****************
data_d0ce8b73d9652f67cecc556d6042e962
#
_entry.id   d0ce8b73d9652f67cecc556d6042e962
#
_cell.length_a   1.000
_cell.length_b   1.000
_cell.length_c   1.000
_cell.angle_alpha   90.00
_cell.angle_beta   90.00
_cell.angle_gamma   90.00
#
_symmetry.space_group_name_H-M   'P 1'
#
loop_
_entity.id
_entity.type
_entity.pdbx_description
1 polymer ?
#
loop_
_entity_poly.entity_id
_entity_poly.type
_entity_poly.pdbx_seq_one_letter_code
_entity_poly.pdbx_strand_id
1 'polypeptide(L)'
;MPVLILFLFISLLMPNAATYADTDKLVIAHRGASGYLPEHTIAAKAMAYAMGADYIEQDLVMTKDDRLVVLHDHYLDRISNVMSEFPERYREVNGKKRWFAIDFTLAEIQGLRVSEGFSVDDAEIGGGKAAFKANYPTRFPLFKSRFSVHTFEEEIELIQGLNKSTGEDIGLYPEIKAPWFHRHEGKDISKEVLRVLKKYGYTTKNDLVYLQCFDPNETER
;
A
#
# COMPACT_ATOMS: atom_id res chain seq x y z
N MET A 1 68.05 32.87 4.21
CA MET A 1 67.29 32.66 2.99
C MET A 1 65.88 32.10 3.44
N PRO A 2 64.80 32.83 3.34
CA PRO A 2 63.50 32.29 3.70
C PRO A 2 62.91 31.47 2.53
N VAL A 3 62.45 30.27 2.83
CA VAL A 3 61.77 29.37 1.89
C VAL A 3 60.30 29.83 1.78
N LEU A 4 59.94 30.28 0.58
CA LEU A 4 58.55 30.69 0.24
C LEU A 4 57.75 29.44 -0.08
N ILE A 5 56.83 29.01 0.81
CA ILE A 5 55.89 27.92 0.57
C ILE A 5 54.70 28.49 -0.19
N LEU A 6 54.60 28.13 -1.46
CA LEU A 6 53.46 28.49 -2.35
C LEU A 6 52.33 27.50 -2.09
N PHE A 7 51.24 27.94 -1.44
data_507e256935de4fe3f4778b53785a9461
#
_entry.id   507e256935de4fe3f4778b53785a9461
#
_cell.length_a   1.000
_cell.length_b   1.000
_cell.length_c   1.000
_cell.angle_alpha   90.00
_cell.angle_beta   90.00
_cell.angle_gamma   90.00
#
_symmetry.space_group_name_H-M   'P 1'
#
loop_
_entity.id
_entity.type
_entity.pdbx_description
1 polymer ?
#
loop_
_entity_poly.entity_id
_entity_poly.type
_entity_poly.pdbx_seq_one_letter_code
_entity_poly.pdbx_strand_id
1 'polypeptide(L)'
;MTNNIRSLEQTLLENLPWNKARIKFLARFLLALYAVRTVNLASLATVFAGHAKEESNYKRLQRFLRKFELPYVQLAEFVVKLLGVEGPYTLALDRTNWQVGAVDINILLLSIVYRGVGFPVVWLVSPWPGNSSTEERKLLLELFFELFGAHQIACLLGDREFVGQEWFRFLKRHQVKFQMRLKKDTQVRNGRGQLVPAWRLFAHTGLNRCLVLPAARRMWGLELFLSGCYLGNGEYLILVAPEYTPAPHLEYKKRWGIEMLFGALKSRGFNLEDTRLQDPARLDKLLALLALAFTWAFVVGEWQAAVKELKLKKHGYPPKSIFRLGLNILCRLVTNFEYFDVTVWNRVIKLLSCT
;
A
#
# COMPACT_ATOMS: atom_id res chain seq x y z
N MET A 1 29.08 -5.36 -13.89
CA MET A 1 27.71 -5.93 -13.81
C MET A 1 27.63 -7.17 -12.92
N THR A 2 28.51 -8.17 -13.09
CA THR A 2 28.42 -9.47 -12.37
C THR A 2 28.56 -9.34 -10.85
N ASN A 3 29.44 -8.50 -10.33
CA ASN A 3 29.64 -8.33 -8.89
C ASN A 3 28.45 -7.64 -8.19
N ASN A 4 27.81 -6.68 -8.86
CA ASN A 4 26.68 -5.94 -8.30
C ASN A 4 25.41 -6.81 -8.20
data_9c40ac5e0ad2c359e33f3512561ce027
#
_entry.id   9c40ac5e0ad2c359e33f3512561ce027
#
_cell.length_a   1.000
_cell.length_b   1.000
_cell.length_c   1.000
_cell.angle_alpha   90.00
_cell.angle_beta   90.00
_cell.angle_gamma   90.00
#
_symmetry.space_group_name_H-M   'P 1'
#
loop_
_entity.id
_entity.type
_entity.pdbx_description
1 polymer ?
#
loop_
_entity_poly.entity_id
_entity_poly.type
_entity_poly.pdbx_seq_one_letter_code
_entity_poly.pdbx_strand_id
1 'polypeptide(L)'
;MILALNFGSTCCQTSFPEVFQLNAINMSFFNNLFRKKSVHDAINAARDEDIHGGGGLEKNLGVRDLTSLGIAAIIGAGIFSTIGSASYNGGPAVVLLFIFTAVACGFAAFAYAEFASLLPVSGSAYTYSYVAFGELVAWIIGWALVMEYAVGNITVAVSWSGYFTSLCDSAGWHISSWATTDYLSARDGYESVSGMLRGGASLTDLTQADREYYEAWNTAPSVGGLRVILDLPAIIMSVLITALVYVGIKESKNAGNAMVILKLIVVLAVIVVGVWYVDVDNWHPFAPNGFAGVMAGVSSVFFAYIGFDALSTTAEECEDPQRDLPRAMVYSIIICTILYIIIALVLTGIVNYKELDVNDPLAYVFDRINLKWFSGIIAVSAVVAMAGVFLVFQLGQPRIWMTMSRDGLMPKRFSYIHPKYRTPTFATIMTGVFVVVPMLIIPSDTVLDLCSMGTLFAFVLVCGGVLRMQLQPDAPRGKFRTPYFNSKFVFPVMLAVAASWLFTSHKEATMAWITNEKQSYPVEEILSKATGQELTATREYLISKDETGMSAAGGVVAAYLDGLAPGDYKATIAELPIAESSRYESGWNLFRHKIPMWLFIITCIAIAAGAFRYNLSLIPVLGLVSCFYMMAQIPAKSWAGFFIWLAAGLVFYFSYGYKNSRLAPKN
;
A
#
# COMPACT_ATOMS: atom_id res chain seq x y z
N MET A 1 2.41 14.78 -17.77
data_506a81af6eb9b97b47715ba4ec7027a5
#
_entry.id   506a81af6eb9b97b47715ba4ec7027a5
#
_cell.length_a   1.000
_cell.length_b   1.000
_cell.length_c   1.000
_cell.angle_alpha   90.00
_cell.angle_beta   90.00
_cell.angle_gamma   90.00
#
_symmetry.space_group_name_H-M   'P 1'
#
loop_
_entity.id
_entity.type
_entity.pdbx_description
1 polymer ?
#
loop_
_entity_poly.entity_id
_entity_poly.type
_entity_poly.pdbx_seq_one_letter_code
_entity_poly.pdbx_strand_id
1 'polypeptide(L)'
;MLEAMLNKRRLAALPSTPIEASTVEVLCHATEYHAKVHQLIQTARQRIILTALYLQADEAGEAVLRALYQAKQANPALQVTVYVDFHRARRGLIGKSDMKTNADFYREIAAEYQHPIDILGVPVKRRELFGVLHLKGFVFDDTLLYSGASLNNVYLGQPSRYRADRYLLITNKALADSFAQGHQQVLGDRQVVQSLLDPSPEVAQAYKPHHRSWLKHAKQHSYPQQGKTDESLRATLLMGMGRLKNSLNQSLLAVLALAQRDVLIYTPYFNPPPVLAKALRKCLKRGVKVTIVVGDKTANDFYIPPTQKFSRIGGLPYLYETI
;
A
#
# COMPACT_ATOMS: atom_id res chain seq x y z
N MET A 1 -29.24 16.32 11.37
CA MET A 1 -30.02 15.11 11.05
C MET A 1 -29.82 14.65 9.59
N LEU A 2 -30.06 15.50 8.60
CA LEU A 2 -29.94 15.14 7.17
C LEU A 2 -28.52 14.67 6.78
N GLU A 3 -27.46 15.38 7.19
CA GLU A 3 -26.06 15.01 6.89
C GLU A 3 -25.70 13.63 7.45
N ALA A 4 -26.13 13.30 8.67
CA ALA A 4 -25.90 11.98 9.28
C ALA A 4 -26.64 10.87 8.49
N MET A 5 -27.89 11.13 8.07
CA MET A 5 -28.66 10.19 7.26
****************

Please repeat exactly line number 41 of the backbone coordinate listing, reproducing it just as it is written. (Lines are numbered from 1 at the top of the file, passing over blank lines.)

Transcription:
CA LEU A 4 58.55 30.69 0.24